Charities should see non-charitable social enterprises as "fellow comrades-in-arms", delegates at the National Council for Voluntary Organisations’ trustee conference in London heard yesterday.
Stephen Lloyd, senior partner at the law firm Bates Wells Braithwaite, said that many people thought social enterprises were "wolves in sheep’s clothing", but charities should encourage them because they can help to fight "marketisation".
"The government is creating an oligopoly of suppliers in a number of key areas that will do what oligarchs always do: charge low prices in the short term so as to force up prices over the long term, having killed off the competition," he said. "The oligarchs will have the government over a barrel.
"I believe that to combat the force of marketisation, we need a much bigger public sector in the broad sense to include charities and social enterprises to counterbalance the mass power of the corporations who are taking over from the state.
Charities, he said, should see the rise of non-charitable social enterprises as "fellow comrades-in-arms", subject to a proper legal definition of social enterprise.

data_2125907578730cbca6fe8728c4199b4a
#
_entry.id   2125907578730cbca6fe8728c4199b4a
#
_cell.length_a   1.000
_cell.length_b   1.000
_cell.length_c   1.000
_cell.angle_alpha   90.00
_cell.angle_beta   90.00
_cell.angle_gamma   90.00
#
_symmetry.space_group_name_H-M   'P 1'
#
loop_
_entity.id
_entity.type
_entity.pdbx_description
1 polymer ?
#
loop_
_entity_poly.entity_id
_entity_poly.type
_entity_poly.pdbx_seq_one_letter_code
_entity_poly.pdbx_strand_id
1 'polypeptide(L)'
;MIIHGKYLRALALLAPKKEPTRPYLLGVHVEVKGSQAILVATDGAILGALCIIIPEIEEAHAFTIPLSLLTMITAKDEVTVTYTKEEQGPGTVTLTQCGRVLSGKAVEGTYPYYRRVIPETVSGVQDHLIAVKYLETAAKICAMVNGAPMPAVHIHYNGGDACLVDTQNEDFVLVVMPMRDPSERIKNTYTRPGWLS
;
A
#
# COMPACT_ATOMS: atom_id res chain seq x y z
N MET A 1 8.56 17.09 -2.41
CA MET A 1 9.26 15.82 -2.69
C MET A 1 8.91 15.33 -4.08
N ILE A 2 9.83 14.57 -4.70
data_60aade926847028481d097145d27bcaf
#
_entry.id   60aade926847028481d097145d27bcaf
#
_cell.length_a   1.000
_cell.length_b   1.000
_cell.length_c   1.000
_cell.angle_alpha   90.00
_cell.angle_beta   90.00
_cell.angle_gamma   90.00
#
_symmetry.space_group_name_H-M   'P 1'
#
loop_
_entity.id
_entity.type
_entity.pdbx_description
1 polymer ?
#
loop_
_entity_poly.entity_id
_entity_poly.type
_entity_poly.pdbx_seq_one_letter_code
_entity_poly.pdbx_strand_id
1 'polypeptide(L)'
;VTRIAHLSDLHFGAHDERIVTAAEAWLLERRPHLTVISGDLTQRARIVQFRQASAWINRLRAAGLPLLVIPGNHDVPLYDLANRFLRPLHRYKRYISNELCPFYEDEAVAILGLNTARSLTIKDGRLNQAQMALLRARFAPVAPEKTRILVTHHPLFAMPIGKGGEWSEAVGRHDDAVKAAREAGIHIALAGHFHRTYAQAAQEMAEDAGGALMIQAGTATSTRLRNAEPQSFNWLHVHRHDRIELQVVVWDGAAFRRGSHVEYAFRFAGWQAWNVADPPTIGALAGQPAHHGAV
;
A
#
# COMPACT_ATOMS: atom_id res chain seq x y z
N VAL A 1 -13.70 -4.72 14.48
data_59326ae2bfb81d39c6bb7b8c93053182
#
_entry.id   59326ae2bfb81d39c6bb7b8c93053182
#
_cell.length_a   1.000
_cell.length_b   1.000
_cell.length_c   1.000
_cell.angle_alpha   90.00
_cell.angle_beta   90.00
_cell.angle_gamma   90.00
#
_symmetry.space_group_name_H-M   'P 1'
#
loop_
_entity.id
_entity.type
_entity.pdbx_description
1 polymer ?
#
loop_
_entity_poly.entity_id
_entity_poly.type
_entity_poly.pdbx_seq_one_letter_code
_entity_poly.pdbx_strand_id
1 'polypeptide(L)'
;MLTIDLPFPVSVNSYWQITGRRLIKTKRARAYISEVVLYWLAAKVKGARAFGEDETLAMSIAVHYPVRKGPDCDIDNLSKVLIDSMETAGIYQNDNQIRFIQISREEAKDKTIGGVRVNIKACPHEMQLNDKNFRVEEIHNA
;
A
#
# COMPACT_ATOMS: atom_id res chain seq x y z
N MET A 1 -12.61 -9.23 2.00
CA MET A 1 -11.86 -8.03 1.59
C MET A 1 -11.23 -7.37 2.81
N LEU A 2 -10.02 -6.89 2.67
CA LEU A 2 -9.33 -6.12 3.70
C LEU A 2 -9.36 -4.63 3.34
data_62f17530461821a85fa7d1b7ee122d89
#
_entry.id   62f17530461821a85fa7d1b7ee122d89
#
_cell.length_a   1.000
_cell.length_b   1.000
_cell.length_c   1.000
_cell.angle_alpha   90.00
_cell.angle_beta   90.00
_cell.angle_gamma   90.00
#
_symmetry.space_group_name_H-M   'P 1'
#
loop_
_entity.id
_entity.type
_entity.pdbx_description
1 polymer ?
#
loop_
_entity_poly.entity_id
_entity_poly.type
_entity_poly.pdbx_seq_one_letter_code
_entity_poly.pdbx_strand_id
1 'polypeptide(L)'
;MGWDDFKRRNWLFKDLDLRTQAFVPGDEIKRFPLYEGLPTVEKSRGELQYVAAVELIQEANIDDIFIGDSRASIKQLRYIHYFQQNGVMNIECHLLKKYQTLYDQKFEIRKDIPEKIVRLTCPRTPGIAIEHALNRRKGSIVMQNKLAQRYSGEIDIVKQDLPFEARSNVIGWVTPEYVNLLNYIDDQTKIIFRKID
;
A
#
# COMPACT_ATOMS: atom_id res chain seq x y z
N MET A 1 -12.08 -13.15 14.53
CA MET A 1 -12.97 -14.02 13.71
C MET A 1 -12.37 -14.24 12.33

The definition, he said, needed "to be limited to legal forms that have appropriate asset locks". Community interest companies and industrial provident societies would therefore qualify, he said, and there might be scope for other companies that adopt those principles in their articles of association to qualify.
Lloyd said that if the government was not to provide public services, a vibrant social sector was needed to take their operation out of the control of business oligopolies.
"If the charity sector sees the rise of non-charitable social enterprises as a threat, I fear for the maintenance and development of vibrant, publicly minded organisations in this country," he said.